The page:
I have data from a psychology experiment in which instructional method was manipulated between subjects via two factors: pretraining (3 levels) and training (2 levels). I assessed participants' performance via two tests, a pretest and a posttest, so I have test accuracy as my dv with test section (pre/post) as a within-subjects factor. I also have some other factors of secondary interest. I analyzed this data using a mixed ANOVA and found a significant (predicted) 3-way interaction of pretraining, training, and test section, indicating that the relative advantages of the two training conditions, as measured by improvement from pretest to posttest, was different depending on pretraining condition.

Now I have noticed that accuracy score in answering questions DURING the training session, which I'll call "study", is also affected by the pretraining factor, i.e. one of the pretraining conditions increases study accuracy relative to the others. I'd like to test whether this effect on study accuracy can explain the subsequent effect of pretraining on the training * test section interaction. In fact I suspect it cannot, but I'd like to test my belief. How can I do this?

My first thought was to use ANCOVA, i.e. add study accuracy as a covariate to my original ANOVA and then see whether the pretrainingtrainingsection interaction is still significant. However, in another thread (here) I was advised not to use ANCOVA when my experimentally manipulated factors are correlated with the covariate, as certainly is the case here (i.e. there is an effect of pretraining on study accuracy). So, what should I do instead?

# Sample data:
nsubj = 215; nsec  = 2; nprob = 6
D = data.frame(
    subjid   = rep( 1:nsubj, each=nsec*nprob ),
    pretrain = rep( sample( c('a','b','c'), nsubj, replace=TRUE ), each=nsec*nprob ),
    training = rep( sample( c('j','k'), nsubj, replace=TRUE ), each=nsec*nprob ),
    study    = rep( sample( 1:6, nsubj, replace=TRUE ), each=nsec*nprob ),
    section  = rep( rep( c( 'pretest', 'posttest' ), each=nprob ), nsubj ),
    probtype = rep( c( 'v', 'w', 'x', 'y', 'z', 'z' ), nsec*nsubj ),
    accuracy = sample( c( 0.0, 0.5, 1.0 ), nsubj * nsec * nprob, replace=TRUE ) )

# Model:
library( afex )
ez.glm( "subjid", "accuracy", D, within=c("section","probtype"), between= c("pretrain","training"), type=3 )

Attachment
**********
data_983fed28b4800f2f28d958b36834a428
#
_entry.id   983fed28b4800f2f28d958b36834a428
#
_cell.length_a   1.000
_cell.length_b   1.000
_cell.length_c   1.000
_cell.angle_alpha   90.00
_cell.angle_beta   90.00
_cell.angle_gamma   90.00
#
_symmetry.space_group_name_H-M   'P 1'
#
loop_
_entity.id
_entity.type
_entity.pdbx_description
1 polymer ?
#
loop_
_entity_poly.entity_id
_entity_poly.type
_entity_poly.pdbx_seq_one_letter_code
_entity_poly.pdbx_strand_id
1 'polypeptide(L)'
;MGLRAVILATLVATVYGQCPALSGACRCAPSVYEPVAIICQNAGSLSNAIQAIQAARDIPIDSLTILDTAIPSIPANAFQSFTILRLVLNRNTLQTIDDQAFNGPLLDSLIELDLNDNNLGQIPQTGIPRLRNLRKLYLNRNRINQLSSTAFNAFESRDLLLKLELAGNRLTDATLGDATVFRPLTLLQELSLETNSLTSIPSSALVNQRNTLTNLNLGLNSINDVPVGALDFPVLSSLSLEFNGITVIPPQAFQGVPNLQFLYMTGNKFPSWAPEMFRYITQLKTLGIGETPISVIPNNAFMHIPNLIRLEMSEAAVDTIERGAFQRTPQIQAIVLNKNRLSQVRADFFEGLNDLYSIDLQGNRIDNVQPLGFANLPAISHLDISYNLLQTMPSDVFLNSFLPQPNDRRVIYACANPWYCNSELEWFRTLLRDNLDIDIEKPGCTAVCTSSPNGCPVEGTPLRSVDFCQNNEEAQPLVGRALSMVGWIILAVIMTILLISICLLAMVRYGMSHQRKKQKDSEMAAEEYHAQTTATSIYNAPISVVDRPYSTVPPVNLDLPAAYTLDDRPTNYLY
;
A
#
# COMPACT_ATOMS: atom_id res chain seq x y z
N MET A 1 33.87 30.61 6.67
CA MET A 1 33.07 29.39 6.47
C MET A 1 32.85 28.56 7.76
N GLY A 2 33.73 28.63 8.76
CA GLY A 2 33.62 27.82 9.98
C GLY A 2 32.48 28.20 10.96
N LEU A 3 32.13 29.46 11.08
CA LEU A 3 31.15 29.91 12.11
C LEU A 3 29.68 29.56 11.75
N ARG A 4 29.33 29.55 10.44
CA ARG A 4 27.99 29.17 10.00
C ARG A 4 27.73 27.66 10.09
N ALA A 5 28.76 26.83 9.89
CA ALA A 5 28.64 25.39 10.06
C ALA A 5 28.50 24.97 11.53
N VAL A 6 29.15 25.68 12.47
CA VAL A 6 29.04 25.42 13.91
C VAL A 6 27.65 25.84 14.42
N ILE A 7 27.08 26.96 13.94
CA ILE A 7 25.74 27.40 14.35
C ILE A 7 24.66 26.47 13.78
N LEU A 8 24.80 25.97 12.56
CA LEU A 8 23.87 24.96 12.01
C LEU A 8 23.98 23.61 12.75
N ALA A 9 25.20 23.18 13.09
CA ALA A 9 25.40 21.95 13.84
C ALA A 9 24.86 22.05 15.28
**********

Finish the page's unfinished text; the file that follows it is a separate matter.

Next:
# Model with covariate:
ez.glm( "subjid", "accuracy", D, within=c("section","probtype"), between= c("pretrain","training"), covariate="study", type=3 )
  • 1
    $\begingroup$ You need to set factorize = FALSE in your call to ez.glm when including a numerical covariate (also, type = 3 is the default). $\endgroup$
    – Henrik
    Jan 18, 2014 at 14:45

1 Answer 1


As the Miller & Chapman (2001) paper explains in great detail, using a covariate that is correlated with the independent variables is usually a bad idea. Hence simply adding study to the model will lead to wrong conclusions.

Note however, that in your case only pretraining is correlated with the dv, so you could still use it as a covariate for the training sessions in the following steps:

  1. Compute a regression with the posttest scores as dv and only study as iv.
  2. Take the residuals of the regression and add the value of the intercept (both from the model computed in step 1).
  3. Use the values from step 2 as the new posttest scores (those should be now on the same scale as the pretest scores, but the influence of study should be removed) and run the same ANOVA as your first one.
  4. Note that your df for posttest are now one off, so you need to take this manually into account by subtracting 1 from all effects involving posttest (note that this most likely is not trivial as you also need to correctly apply the df-corrections, so for all effects involving probtype you cannot simply subtract one, but you need to subtract one from the uncorrected df and then need to obtain the correct Greenhouse-Geisser epsilon and multiply the new df with it).

As the saying goes, the implementation of this is left as an exercise to the reader.

  • $\begingroup$ Thanks for the reply! I'm not sure I get, though, how this is conceptually different from ANCOVA. In particular when you say "the influence of study should be removed" - isn't that exactly what Miller & Chapman say is not possible regardless of the method? Anyway, regardless of that - could you indicate why this is a better approach than ANCOVA in this case? I'm not trying to argue for ANCOVA but just want to know why one would choose one rather than the other. $\endgroup$
    – baixiwei
    Jan 19, 2014 at 1:38
  • $\begingroup$ @baixiwei because the ANCOVA tries to remove the influence of study from the complete analysis. This however, doesn't make any sense for the pretest scores as detailed by Miller & Chapman. However, their argument does not apply to the posttest scores. hence, we perform a kind of manual ANCOVA only on for the posttest scores, but leave the pretest scores intact. So this is a kind of ANOVA - ANCOVA hybrid. Pretty rad if you ask me... $\endgroup$
    – Henrik
    Jan 19, 2014 at 9:40

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